Advanced technology, innovative thinking, and increased manufacturing output are all reasons to be optimistic about the future of manufacturing in the U.S. In order to secure the future, “it will be important for companies not only to think about where they locate their plants, but also how they invest in their ecosystems: developing their supply base, helping their supply base think about the right locations, helping to invest in new-technology adoption, as well as thinking about worker training,” says one expert.
When you’re surrounded on all sides by a service economy, it can be easy to forget that stuff still actually needs to be built. If it’s out of sight it’s out of mind, and most of us rarely, if ever, interface with the actual manufacture of goods. According to the Bureau of Labor Statistics, the service providing sector accounted for 79.9 percent of total employment in 2012, and the share is expected to edge up to 80.9 percent by 2022. Meanwhile, goods producing sectors (excluding agriculture) employ just 12.6 percent of the total, and the share is expected to fall to 12.1 percent by 2022. Manufacturing itself (separated from mining and construction in the BLS data) employs just 8.2 percent of the total, and the share is expected to fall to 7.1 percent in 2022.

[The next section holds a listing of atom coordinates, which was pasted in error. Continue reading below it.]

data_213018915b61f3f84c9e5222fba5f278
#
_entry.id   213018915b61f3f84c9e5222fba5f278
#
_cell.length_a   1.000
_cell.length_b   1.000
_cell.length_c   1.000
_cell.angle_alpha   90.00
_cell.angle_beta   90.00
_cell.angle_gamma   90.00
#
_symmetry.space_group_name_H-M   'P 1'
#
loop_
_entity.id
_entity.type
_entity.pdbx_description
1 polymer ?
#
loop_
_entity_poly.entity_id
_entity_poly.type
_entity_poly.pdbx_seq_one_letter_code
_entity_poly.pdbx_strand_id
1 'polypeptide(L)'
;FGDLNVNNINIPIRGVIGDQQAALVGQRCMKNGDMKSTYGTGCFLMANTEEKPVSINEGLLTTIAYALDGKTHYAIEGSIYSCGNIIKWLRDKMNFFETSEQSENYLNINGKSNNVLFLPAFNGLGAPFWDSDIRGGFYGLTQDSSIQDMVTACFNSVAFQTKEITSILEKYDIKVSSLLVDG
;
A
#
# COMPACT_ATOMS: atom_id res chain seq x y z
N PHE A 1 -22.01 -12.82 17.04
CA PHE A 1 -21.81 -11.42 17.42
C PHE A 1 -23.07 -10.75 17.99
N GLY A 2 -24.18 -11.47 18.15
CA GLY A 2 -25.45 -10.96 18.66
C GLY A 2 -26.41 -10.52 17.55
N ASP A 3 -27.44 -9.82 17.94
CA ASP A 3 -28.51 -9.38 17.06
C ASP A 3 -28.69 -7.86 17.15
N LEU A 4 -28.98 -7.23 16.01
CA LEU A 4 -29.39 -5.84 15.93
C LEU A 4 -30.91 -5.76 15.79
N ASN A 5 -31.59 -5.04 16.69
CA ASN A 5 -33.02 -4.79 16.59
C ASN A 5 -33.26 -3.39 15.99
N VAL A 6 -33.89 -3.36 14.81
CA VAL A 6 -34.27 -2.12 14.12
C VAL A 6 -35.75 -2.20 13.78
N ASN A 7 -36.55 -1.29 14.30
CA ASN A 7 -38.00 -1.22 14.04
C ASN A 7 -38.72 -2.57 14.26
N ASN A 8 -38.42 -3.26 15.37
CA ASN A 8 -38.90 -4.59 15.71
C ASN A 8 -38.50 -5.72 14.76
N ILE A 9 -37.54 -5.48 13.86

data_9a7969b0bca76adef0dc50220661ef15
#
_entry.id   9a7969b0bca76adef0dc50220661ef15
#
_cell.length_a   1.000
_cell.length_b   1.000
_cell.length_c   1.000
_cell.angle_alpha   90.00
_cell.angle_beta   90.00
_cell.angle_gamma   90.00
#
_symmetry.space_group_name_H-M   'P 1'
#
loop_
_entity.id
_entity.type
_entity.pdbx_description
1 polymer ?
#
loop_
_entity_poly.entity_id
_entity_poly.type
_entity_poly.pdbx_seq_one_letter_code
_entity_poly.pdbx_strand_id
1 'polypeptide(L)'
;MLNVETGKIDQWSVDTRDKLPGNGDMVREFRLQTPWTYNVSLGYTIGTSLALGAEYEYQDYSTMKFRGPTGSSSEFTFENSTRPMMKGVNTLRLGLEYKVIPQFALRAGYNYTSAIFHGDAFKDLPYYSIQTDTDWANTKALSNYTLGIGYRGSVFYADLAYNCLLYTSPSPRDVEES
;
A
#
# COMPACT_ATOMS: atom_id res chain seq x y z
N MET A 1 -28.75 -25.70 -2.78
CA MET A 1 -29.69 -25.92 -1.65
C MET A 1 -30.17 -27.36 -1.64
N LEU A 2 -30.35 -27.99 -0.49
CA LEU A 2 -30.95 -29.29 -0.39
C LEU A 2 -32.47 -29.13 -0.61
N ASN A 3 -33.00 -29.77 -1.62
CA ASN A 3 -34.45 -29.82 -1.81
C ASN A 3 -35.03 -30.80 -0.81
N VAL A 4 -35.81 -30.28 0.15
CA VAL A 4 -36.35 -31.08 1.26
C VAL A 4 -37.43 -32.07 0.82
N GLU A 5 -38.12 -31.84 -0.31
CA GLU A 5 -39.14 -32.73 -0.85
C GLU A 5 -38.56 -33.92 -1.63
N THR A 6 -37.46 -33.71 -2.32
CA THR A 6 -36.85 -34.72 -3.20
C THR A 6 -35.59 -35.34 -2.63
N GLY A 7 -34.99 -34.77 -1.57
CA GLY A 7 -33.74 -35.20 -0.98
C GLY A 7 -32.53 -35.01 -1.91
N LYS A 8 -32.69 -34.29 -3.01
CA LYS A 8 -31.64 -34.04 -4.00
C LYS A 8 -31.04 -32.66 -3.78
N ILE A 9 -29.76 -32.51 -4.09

The “decline of U.S. manufacturing” captured by this data didn’t so much catch people off guard as it simply rolled through the economy like a cannonball. The evaporation of demand caused by lower-cost competition from emerging industrial countries was unavoidable, and in a sense many jobs were simply exported. Total employment in manufacturing peaked near 20 million in 1979, about 22 percent of total employment at the time, according to the BLS. Since then, manufacturing employment has fallen to about 12.1 million.
But despite the dramatic decline in employment, total real manufacturing output has nearly recovered to its pre-crisis peak. Real manufacturing output per hour is up more than 13 percent since the pre-crisis peak and measures of manufacturing activity show accelerated growth across most major components of the sector. This suggests that the blow to U.S. manufacturing was real, but far from fatal. In fact, the blow may have ultimately made the sector stronger. Many of the companies that survived (and the few that thrived) are leaner, savvier, and more innovative relative to the rest of the world than they were 10 or 15 years ago.
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